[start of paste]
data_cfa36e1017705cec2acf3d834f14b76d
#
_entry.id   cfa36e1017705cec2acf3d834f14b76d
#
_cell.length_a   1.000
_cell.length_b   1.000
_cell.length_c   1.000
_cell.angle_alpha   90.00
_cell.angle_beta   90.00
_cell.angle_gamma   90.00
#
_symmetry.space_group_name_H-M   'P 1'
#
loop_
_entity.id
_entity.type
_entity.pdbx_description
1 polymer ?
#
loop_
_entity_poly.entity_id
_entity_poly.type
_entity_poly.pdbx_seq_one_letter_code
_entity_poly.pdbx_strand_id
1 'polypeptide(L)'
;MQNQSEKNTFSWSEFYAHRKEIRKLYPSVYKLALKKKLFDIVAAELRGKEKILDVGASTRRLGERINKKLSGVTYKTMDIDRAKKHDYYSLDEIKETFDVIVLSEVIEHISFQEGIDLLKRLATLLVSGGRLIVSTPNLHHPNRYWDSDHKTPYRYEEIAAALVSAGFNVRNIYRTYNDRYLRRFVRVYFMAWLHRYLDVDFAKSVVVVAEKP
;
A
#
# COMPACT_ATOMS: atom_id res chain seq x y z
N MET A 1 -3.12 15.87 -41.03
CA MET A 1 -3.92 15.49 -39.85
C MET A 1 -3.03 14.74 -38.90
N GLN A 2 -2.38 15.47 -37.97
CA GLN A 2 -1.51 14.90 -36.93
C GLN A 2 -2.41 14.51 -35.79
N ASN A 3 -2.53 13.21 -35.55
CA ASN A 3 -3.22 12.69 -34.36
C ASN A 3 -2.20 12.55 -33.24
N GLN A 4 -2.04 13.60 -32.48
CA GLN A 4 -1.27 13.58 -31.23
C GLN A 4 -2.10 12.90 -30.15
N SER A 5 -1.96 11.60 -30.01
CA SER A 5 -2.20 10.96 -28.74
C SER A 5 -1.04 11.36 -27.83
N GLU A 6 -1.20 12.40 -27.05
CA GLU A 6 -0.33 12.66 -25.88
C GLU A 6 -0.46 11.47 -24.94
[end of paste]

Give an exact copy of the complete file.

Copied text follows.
data_cfa36e1017705cec2acf3d834f14b76d
#
_entry.id   cfa36e1017705cec2acf3d834f14b76d
#
_cell.length_a   1.000
_cell.length_b   1.000
_cell.length_c   1.000
_cell.angle_alpha   90.00
_cell.angle_beta   90.00
_cell.angle_gamma   90.00
#
_symmetry.space_group_name_H-M   'P 1'
#
loop_
_entity.id
_entity.type
_entity.pdbx_description
1 polymer ?
#
loop_
_entity_poly.entity_id
_entity_poly.type
_entity_poly.pdbx_seq_one_letter_code
_entity_poly.pdbx_strand_id
1 'polypeptide(L)'
;MQNQSEKNTFSWSEFYAHRKEIRKLYPSVYKLALKKKLFDIVAAELRGKEKILDVGASTRRLGERINKKLSGVTYKTMDIDRAKKHDYYSLDEIKETFDVIVLSEVIEHISFQEGIDLLKRLATLLVSGGRLIVSTPNLHHPNRYWDSDHKTPYRYEEIAAALVSAGFNVRNIYRTYNDRYLRRFVRVYFMAWLHRYLDVDFAKSVVVVAEKP
;
A
#
# COMPACT_ATOMS: atom_id res chain seq x y z
N MET A 1 -3.12 15.87 -41.03
CA MET A 1 -3.92 15.49 -39.85
C MET A 1 -3.03 14.74 -38.90
N GLN A 2 -2.38 15.47 -37.97
CA GLN A 2 -1.51 14.90 -36.93
C GLN A 2 -2.41 14.51 -35.79
N ASN A 3 -2.53 13.21 -35.55
CA ASN A 3 -3.22 12.69 -34.36
C ASN A 3 -2.20 12.55 -33.24
N GLN A 4 -2.04 13.60 -32.48
CA GLN A 4 -1.27 13.58 -31.23
C GLN A 4 -2.10 12.90 -30.15
N SER A 5 -1.96 11.60 -30.01
CA SER A 5 -2.20 10.96 -28.74
C SER A 5 -1.04 11.36 -27.83
N GLU A 6 -1.20 12.40 -27.05
CA GLU A 6 -0.33 12.66 -25.88
C GLU A 6 -0.46 11.47 -24.94